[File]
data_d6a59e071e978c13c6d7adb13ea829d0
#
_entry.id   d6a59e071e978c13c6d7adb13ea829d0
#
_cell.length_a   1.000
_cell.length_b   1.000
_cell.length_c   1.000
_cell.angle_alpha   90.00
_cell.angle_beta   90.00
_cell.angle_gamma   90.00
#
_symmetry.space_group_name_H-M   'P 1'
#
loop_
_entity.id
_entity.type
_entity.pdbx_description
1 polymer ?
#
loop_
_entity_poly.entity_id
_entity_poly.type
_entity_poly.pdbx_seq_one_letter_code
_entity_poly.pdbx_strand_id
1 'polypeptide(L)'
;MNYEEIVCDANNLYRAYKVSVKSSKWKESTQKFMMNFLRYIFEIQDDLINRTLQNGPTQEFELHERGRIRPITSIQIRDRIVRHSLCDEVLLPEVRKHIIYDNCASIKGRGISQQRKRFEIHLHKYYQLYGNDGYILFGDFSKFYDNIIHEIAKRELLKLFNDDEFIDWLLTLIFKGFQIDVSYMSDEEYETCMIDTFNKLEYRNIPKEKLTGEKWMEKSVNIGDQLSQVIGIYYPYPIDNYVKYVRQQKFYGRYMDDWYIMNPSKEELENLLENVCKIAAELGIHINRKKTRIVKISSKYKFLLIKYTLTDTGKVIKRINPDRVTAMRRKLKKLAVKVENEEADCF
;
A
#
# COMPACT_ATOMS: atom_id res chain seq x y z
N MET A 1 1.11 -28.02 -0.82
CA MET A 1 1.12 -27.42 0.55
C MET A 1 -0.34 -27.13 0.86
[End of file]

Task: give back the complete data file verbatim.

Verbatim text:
data_d6a59e071e978c13c6d7adb13ea829d0
#
_entry.id   d6a59e071e978c13c6d7adb13ea829d0
#
_cell.length_a   1.000
_cell.length_b   1.000
_cell.length_c   1.000
_cell.angle_alpha   90.00
_cell.angle_beta   90.00
_cell.angle_gamma   90.00
#
_symmetry.space_group_name_H-M   'P 1'
#
loop_
_entity.id
_entity.type
_entity.pdbx_description
1 polymer ?
#
loop_
_entity_poly.entity_id
_entity_poly.type
_entity_poly.pdbx_seq_one_letter_code
_entity_poly.pdbx_strand_id
1 'polypeptide(L)'
;MNYEEIVCDANNLYRAYKVSVKSSKWKESTQKFMMNFLRYIFEIQDDLINRTLQNGPTQEFELHERGRIRPITSIQIRDRIVRHSLCDEVLLPEVRKHIIYDNCASIKGRGISQQRKRFEIHLHKYYQLYGNDGYILFGDFSKFYDNIIHEIAKRELLKLFNDDEFIDWLLTLIFKGFQIDVSYMSDEEYETCMIDTFNKLEYRNIPKEKLTGEKWMEKSVNIGDQLSQVIGIYYPYPIDNYVKYVRQQKFYGRYMDDWYIMNPSKEELENLLENVCKIAAELGIHINRKKTRIVKISSKYKFLLIKYTLTDTGKVIKRINPDRVTAMRRKLKKLAVKVENEEADCF
;
A
#
# COMPACT_ATOMS: atom_id res chain seq x y z
N MET A 1 1.11 -28.02 -0.82
CA MET A 1 1.12 -27.42 0.55
C MET A 1 -0.34 -27.13 0.86